GBP/EUR Flat as Markets Hold Their Breath for Brexit

Alan Penny

2 January 2020

3 min read

Brexit news

  • UK markets holding their breath for Brexit
  • German PMI beats forecasts but still lower month-over-month
  • Investor sentiment improves amid hopes of a better 2020

Thursday morning saw the GBP/EUR exchange rate remain flat at approximately 1.179. This month’s Brexit and unimpressive German PMI figures weighed on pound and euro respectively, keeping the rate steady.

This month’s Brexit and unimpressive German PMI figures weighed on pound and euro respectively, keeping the rate steady.

Despite weak German manufacturing figures, investor sentiment still improved. The figures may have still indicated a contraction, but they were higher than forecasts. Furthermore, orders have stabilized, which some are taking as a sign of economic recovery.

In the UK, markets are on edge as the date for the UK to depart the European Union creeps closer. Worries over post-Brexit negotiations with the EU aren’t helping the situation either.

Brexit soon to be a reality

January 31st is creeping closer, and markets are on edge as the UK’s departure from the EU becomes a reality.

Once Brexit happens, the UK will go into a transition phase. Negotiations with the EU will take place, covering a wide range of issues, including trade.

The pound will likely be driven mainly by the evolution of the negotiations between the bloc and the UK. Many are concerned that the 11-month window allotted for the negotiations is insufficient.

UK Prime Minister Boris Johnson introduced a clause in the Brexit bill that forbids any delays. This continues to worry investors as the UK may be forced into a bare-bones deal.

Samuel Tombs, Pantheon’s Chief UK Economist explained that markets aren’t aware of the level of “Euroskepticism” among the new Tory MPs. The PM is also reaffirming the commitment to not extend the period of transition beyond December 2020. “The stage is set, therefore, for Brexit risk to dampen the economy again in the second half of next year,” he said.

Rabobank’s head of foreign exchange strategy, Jane Foley, shared her views with the Financial Times. “In the UK, the year is unlikely to bring much reprieve from Brexit-related news. Trade negotiations between the UK and the EU will dominate much of the domestic political landscape this year.”

She also stated that if negotiations are difficult, a no-deal Brexit could still become a reality. This would put pressure on the pound, but could also drag down the euro.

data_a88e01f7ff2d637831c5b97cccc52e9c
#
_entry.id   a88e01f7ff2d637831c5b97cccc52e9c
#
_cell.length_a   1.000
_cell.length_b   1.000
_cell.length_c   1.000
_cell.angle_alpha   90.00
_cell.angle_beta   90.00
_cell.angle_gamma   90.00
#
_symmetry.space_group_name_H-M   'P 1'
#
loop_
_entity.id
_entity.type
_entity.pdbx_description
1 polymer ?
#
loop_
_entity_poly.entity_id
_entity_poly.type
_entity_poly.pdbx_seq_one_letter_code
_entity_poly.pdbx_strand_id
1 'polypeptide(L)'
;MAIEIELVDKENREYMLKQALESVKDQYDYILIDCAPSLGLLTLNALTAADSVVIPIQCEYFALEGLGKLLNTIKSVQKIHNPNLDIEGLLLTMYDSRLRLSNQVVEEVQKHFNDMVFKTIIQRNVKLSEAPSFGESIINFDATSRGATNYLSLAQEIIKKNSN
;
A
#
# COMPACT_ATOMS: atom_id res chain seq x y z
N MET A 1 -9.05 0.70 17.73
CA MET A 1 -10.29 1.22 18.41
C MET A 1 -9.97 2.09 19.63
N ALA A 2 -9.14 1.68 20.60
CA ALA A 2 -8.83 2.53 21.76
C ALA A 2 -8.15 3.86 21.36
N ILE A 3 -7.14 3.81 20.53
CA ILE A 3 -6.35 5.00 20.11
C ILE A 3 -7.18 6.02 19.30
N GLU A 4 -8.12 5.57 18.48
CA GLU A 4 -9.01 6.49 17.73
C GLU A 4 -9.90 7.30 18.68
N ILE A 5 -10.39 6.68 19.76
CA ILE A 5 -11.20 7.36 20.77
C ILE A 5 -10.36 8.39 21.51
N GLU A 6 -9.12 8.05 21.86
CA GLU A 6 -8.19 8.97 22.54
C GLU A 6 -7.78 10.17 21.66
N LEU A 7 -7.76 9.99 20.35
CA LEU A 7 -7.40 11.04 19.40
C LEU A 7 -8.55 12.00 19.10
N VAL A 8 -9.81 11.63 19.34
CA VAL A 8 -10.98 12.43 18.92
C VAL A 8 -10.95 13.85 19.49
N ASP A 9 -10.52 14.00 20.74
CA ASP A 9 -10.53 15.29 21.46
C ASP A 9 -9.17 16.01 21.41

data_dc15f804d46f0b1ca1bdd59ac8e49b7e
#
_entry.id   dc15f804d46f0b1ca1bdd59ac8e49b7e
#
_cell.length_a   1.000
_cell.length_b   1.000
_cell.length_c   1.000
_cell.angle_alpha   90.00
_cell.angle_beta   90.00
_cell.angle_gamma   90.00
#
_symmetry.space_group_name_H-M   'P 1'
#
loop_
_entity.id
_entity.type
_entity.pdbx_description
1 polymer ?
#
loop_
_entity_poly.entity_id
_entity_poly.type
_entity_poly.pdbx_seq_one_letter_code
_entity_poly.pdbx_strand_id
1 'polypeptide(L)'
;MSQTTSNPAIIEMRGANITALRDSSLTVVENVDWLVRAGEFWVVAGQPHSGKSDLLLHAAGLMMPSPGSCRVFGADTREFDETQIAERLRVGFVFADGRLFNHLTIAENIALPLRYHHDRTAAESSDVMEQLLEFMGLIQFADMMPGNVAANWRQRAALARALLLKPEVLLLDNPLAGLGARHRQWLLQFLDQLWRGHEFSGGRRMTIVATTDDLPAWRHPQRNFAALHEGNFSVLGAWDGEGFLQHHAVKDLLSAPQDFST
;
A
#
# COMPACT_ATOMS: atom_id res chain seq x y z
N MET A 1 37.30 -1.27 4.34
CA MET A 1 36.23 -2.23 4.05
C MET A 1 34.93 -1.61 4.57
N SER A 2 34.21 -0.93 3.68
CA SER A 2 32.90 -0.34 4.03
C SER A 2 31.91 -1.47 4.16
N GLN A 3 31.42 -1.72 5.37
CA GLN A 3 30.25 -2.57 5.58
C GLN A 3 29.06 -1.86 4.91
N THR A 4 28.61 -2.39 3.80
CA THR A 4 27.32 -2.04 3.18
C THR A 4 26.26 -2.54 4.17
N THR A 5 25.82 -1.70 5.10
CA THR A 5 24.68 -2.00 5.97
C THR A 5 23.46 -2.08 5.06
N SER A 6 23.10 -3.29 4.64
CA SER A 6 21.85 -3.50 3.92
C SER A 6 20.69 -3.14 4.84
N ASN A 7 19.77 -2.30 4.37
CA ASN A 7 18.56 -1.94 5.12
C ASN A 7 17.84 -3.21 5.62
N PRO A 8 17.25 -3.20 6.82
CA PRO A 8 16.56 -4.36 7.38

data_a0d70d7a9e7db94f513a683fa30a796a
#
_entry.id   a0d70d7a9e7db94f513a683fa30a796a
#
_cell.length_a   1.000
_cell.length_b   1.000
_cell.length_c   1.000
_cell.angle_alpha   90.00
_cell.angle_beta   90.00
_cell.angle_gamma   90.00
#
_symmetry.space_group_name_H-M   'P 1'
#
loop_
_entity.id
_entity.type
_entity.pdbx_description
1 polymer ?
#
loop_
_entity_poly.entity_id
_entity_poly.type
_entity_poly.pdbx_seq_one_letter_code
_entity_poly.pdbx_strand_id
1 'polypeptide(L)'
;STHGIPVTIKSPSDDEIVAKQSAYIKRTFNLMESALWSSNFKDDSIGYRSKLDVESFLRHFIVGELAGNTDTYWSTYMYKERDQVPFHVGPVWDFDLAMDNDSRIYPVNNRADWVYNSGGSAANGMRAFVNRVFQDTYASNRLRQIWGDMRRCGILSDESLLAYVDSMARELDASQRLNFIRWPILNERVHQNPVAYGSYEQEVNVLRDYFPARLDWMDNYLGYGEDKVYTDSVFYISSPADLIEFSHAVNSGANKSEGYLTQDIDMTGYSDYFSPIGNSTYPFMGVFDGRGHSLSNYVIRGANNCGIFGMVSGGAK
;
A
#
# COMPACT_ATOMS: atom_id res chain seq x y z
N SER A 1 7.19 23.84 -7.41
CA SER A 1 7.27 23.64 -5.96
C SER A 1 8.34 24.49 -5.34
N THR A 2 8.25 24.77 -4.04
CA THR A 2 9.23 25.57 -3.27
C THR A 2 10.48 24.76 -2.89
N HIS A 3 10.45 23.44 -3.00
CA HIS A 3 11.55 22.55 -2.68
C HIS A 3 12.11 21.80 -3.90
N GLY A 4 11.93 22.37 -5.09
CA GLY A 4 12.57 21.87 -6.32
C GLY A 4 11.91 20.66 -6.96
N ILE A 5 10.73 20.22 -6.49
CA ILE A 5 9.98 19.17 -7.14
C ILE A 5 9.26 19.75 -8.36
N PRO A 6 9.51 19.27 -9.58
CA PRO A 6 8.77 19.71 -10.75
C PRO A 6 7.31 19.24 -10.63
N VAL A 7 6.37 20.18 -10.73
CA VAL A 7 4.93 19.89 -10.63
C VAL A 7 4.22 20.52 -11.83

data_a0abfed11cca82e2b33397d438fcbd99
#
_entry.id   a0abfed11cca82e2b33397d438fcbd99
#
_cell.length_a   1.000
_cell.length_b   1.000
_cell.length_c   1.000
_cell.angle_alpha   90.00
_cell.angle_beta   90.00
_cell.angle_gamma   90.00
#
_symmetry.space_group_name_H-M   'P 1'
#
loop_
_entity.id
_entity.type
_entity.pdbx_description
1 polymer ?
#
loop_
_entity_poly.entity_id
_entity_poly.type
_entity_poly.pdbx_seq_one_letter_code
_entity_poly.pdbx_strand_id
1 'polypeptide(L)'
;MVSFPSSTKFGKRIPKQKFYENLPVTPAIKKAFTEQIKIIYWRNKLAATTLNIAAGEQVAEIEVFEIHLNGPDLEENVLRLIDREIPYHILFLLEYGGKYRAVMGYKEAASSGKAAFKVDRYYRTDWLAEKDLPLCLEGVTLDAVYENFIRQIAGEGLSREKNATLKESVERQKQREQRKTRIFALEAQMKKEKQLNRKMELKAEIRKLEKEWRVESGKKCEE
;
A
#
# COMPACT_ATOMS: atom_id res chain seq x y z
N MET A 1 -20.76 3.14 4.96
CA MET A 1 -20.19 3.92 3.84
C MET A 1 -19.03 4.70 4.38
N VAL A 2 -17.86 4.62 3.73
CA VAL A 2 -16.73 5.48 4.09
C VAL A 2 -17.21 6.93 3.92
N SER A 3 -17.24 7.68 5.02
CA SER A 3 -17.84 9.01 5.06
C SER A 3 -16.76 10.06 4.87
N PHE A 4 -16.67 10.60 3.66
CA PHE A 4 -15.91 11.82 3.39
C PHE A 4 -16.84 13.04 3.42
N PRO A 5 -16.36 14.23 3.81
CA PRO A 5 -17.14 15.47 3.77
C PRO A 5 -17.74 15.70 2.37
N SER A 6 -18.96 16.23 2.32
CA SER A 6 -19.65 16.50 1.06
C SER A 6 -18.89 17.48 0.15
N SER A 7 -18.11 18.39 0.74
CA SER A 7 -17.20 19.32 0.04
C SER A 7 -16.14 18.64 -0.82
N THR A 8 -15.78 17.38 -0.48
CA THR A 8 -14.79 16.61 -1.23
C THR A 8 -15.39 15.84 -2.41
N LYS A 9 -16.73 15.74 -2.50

Today, IHS Markit will release the UK Manufacturing PMI figures for December. The numbers are predicted to exhibit some improvement, with forecasts at 47.6 from 47.4.

However, this is unlikely to boost the pound seeing as the UK industry is still contracting.

Euro fails to gain against the pound

This morning, IHS Markit released the German Manufacturing PMI for December. The figures were better than expected, rising to 43.7, from a forecast of 43.4. However, it wasn’t enough to push the euro up against the pound.

Despite figures being better than expectations, they still show that the German industry is contracting. It’s the 12th month of contraction in a row . The PMI was also lower than November’s, which came in at 44.1.

Furthermore, new business inflow also declined, representing the 15th consecutive month of declines. This drop is the result of trade uncertainties and the poor global economic situation. Employment also declined at one of the fastest rates in the past ten years.

Despite this situation, investor sentiment increased to the highest level in 15 months. This is on the back of new orders stabilizing to some degree, as well as hopes that 2020 will improve.

Further market optimism is driven by developments between the US and China. US President Donald Trump stated that he expects the “Phase One” deal to be signed on January 15th.

As Germany’s economy relies quite heavily on exports, this has improved market confidence. Investors are now more hopeful that Germany’s economy will soon recover.

Written By
Alan Penny

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